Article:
Ghana government finances budget deficit with domestic bonds

The government of Ghana financed its budget deficit in 2011 through the issuance of domestic bonds.

According to the Bank of Ghana Monetary Policy Committee (MPC),  government’s total revenue and grants in 2011 amounted to GH¢10.7 billion compared to GH¢7.5 billion in 2010.

“Import duties, import VAT, petroleum taxes and NHIL receipts accounted for GH¢3.5 billion. Income and property taxes were GH¢3.8 billion while domestic VAT, excise duty and NHIL amounted to GH¢1.3 billion. Programmed grants of GH¢340.6 million also accrued,” it said.

The government’s total expenditure in 2011, the MPC said was GH¢12.7 billion, compared to GH¢9.2 billion in 2010. Wages, salaries and related expenditures, it said, totalled GH¢5.2 billion.

“Fiscal operations in 2011, therefore, resulted in a narrow budget deficit of GH¢2.1 billion, and was financed mainly through the issuance of domestic bonds,” it said.

The central bank noted that the Net Domestic Financing (NDF) of GH¢2.1 billion was, however, within the programmed target of GH¢2.4 billion.

The bank announced that total revenue and grants in January 2012, amounted to GH¢649.3 million, while expenditures were GH¢1.4 billion.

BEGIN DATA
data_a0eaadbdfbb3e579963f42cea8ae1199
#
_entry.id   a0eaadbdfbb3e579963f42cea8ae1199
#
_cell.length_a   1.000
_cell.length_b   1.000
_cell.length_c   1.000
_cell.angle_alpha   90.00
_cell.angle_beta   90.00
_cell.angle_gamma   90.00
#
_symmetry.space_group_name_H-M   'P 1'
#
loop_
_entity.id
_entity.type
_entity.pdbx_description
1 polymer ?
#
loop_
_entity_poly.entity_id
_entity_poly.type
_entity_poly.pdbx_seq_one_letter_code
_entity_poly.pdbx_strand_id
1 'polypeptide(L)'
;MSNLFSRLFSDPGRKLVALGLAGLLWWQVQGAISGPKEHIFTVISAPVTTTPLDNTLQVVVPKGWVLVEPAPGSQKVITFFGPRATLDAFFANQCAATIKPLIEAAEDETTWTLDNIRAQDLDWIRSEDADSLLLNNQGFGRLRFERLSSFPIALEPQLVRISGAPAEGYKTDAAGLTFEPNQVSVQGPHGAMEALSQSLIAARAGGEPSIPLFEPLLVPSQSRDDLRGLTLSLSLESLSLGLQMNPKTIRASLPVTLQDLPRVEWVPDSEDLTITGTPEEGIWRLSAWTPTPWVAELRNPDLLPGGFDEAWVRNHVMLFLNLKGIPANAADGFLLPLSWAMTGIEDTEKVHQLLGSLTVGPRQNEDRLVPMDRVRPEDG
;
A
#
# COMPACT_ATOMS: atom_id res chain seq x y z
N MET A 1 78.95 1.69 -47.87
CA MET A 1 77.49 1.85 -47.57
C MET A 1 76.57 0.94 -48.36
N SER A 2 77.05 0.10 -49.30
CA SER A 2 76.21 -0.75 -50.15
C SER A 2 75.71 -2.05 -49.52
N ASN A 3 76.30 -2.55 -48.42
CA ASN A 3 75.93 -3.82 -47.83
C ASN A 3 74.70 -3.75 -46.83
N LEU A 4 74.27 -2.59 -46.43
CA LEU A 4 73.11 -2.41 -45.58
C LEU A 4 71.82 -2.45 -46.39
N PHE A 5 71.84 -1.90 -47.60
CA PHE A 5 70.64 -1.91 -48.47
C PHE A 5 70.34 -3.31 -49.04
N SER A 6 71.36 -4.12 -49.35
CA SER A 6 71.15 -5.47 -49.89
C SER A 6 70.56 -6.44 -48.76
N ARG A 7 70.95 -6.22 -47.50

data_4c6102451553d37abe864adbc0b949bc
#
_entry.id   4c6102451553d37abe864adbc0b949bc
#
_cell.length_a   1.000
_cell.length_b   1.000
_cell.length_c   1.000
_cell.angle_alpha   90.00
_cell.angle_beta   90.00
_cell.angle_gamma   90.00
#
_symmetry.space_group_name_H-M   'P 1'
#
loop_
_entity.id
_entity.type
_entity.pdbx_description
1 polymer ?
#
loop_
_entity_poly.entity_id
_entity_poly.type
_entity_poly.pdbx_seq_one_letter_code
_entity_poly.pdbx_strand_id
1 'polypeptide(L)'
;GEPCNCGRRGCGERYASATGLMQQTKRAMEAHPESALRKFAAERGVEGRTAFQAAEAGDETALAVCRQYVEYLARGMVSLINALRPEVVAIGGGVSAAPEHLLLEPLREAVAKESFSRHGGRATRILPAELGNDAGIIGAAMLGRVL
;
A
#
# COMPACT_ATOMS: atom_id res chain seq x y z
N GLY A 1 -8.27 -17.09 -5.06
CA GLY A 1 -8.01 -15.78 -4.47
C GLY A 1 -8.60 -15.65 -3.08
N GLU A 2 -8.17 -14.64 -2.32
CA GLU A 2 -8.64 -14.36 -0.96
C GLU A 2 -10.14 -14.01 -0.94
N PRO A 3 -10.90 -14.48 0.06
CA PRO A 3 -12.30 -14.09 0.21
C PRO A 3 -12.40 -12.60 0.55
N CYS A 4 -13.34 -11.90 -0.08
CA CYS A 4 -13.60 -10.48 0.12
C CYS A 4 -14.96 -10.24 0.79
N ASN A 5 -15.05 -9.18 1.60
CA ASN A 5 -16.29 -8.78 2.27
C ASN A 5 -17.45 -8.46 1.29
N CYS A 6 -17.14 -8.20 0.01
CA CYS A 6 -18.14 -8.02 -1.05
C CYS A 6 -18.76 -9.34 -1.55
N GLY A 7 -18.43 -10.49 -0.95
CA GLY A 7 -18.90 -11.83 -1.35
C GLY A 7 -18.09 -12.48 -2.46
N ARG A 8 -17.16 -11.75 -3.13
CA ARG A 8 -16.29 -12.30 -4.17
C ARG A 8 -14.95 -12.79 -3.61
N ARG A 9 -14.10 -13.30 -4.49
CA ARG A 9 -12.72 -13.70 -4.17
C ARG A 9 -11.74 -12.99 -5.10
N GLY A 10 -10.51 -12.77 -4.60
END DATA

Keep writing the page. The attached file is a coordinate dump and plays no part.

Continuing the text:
“This resulted in a narrow fiscal deficit of GH¢756.4 million compared to a surplus of GH¢107.7 million recorded for January 2011.  The deficit was financed mainly from the domestic sector of GH¢679.9 million, and net foreign inflows of GH¢76.6 million.  The NDF for January of GH¢679.9 million represents 80.6 per cent of the first quarter target of GH¢844 million,” it said.

The stock of domestic debt, according to the bank increased by 43 per cent year-on-year to GH¢11.84 billion in 2011, from GH¢8.3 billion in 2010. The external debt stock also increased by 20.1 per cent over the end of December 2010 position to US$7.6 billion (GH¢11.77 billion).

“Cumulatively, the total public debt was GH¢23.6 billion, equivalent to 44.2 per cent of GDP at end 2011, compared to GH¢17.6 billion (38.1 per cent of GDP) in 2010,” it added.

By Emmanuel K. Dogbevi

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